The unexpurgated report. This is the second half.
First Half. Final Analysis.
Mile splits are Garmin; kilometer splits are official timing mats.
From Miles 12.75 to 14, we could see the elite men running back at us along their Mile 21, which wasn’t as exciting as I’d hoped it would be, since I didn’t recognize any of them. I was moved by the number of charity runners on the course—the racers were wearing one of two options: a charity shirt or fancy dress (a costume). The amount of money raised for charities through these marathons is nothing short of heroic—over the next 5 years, the Virgin London Marathon thinks it will facilitate £25 million in donations for various causes! The charities are very vigilant about cheering exclusively for their supporters. I ran by the Parkinsons UK station, and gave them a wave hoping they’d recognize my TeamFox singlet, but they stood mutely. Luckily, at Mile 14 Anabel from the Michael J. Fox Foundation was there with her clappers and her big voice to give me a boost, which I sorely needed. (Apparently she cheered for me at Mile 25 too but I was so in the thick of it by that point I’m not surprised I didn’t hear her!) There were so many charity runners that whenever I saw an unaffiliated runner I was intrigued, because it meant they’d either gotten in through the lotto or had time-qualified. Another sort of runner that was a rare sight on the London course is the foreign runner. While in New York it seems every tenth runner is German, Italian or French, I didn’t see nearly the same proportion on the course in London. There were less than 190 finishers from the United States on Sunday, but in November 2,388 British nationals crossed the line outside Tavern on the Green (percentage wise LDN 0.5% / NYC 5.5%). It was a strange juxtaposition: even though I was running in a world-class event—one of the World Marathon Majors!—it felt like a local race. What’s not rare are the fancy dress runners. The Brits love it, this is where their silly side really comes out, but I have to say the costumed runners annoyed me. When they were next to me on the course, they drew all the energy. (At one point, some dude running in a foam Lucozade costume was getting more cheers than anyone. “Go Lucozade!” Really? REALLY? You’re cheering for a fucking brand, people! And yes, there’s no Santa Claus and Cousin Bobby Joe shot the Easter Bunny when he was hunting last weekend.) (another draw LDN: 3 / NYC: 3)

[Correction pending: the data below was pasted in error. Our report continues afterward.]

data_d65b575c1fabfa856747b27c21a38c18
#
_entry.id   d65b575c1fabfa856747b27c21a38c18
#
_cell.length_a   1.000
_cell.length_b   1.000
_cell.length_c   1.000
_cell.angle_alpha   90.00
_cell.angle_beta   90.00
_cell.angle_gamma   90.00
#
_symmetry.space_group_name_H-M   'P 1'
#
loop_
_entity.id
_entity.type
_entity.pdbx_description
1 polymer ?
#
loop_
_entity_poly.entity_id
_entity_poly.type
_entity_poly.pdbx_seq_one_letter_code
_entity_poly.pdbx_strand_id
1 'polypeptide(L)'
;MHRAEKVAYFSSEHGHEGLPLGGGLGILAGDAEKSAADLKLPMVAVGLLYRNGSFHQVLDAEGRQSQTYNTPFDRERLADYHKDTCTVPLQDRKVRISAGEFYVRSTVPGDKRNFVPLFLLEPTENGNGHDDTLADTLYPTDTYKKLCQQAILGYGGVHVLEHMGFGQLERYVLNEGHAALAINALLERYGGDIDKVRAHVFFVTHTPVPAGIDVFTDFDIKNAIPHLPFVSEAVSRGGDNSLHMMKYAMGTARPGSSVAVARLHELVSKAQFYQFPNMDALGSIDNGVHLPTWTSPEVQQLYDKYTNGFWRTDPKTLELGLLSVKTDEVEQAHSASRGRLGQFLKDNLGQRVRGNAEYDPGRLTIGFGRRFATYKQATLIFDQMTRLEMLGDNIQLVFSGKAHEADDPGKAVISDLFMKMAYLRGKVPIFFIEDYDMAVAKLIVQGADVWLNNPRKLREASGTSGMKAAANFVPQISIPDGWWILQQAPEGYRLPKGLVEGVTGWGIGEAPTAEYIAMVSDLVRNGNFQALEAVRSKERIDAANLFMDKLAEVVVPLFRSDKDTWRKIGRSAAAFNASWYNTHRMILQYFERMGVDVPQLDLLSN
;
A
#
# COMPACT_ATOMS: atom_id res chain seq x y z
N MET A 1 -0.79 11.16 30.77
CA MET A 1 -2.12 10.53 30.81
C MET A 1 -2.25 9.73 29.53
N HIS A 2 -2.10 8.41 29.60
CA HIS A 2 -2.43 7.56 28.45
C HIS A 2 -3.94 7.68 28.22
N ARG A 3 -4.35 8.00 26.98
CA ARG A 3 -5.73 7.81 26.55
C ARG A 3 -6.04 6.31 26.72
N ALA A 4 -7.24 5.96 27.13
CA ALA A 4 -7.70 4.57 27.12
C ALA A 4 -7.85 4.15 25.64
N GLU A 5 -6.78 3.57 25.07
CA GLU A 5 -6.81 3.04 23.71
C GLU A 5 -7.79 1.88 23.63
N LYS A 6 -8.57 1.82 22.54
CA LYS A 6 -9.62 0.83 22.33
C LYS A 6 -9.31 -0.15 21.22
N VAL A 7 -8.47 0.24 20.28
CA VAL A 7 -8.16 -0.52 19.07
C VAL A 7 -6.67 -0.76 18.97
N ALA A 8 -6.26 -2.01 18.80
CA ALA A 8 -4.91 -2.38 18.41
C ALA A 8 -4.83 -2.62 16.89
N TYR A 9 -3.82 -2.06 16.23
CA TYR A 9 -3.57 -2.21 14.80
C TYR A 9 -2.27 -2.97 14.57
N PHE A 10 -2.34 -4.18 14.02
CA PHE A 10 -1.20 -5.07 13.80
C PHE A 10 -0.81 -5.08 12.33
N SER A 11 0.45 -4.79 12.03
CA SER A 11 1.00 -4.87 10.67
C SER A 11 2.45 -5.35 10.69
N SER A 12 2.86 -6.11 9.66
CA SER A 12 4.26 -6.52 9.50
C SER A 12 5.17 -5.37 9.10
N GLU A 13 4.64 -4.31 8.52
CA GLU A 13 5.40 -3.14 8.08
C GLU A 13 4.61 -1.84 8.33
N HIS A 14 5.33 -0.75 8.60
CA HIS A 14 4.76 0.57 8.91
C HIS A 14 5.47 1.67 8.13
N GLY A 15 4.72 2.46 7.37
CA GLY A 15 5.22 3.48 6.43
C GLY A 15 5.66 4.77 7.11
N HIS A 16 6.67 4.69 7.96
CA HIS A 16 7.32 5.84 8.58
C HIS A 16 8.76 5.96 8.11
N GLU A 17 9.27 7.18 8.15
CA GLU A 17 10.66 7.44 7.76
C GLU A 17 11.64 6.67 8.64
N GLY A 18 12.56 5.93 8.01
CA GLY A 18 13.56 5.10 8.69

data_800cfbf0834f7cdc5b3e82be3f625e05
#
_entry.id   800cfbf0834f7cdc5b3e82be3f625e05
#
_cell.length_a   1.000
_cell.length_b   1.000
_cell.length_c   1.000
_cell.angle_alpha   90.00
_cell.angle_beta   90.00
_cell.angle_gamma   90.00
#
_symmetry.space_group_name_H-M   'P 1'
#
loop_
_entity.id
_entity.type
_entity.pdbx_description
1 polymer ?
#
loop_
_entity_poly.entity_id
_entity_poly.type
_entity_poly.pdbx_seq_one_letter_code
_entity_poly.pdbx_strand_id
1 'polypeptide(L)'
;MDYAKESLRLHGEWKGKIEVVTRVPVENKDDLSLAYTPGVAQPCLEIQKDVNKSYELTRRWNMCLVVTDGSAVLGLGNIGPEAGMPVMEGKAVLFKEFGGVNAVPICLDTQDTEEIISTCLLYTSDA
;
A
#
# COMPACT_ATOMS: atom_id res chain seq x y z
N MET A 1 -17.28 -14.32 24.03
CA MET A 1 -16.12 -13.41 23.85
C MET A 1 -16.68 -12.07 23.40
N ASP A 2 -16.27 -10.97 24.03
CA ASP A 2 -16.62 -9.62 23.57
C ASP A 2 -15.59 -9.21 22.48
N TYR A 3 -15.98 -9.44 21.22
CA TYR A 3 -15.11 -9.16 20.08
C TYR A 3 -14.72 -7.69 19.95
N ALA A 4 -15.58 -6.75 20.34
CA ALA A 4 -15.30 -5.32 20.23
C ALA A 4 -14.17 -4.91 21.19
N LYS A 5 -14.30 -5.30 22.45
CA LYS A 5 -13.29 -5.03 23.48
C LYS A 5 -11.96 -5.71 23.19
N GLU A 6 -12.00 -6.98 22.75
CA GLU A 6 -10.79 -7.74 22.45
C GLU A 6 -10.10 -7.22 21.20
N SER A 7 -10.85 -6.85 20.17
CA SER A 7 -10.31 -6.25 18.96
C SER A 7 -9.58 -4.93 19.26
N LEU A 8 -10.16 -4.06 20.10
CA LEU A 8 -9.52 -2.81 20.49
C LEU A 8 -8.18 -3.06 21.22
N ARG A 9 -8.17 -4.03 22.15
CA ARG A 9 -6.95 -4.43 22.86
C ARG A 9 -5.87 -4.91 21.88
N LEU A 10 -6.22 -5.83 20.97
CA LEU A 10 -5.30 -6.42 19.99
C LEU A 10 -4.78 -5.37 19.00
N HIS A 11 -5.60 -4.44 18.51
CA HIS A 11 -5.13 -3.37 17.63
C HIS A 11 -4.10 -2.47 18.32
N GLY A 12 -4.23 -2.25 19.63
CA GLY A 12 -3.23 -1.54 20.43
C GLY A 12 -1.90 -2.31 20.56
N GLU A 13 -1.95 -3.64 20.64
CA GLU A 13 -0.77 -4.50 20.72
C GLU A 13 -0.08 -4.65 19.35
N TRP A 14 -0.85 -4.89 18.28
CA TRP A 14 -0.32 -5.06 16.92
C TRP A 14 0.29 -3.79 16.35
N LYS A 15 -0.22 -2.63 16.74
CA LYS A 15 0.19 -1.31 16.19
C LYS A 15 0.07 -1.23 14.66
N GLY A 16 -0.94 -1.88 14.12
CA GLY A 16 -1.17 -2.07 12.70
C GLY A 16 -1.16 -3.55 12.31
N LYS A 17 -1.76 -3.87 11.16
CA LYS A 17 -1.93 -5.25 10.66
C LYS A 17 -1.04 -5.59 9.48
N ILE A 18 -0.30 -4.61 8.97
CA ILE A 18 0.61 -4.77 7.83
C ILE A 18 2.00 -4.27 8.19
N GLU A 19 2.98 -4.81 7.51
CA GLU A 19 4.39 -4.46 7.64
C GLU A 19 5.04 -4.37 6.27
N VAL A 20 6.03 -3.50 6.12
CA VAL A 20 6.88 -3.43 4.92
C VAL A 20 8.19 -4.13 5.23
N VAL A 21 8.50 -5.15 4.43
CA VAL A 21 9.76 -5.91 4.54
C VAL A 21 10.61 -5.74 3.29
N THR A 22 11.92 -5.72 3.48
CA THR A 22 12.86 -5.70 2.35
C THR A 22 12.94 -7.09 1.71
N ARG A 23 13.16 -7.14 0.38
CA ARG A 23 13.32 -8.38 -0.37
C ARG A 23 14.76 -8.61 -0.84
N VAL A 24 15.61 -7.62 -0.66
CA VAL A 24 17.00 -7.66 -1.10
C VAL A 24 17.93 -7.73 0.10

Miles 13, 14, 15 – 8:31, 8:31, 8:31
25k – 2:16:36 cum (25:53)
As the course led me through Canary Wharf and the Isle of Dogs, I sensed that the next seven miles would be a tricky mental balance for me. How to stay calm despite the crowds and the nearly two dozen turns? How to maintain my energy and drive despite my swelling fingers (a sign of dehydration) and aching quads? I decided to carry on doing my best to run the tangents while remaining as faithful as possible to my splits. It felt nearly impossible to go any faster, partly because my body was starting to feel the effects of the sun and the 60+ degree temperatures, and partly because I still could not manage my way through the pack. That sun was strong, and when I licked my lips they tasted of pure salt. Little G kept beeping our splits further and further in front of the big red arches that marked each mile; that could have been heartbreaking but I had no energy to get demoralized about it, the extra distance was just another challenge I had to run through. Somewhere around Mile 17 I did the quick math: each subsequent mile would need to be 15 seconds faster than the pace I’d been holding if I was to hit my A goal—to run under 3:45 and qualify for Boston. A ballsy goal, frankly, what having done only a few pace runs as speed training this season, but why run a race if you aren’t going to do it balls-to-the-wall? I doubted I could get my miles down to 8:15’s given the crowds and the quads, but I sure as shit was going to try my best.
Miles 16, 17, 18 – 8:58, 8:30, 8:24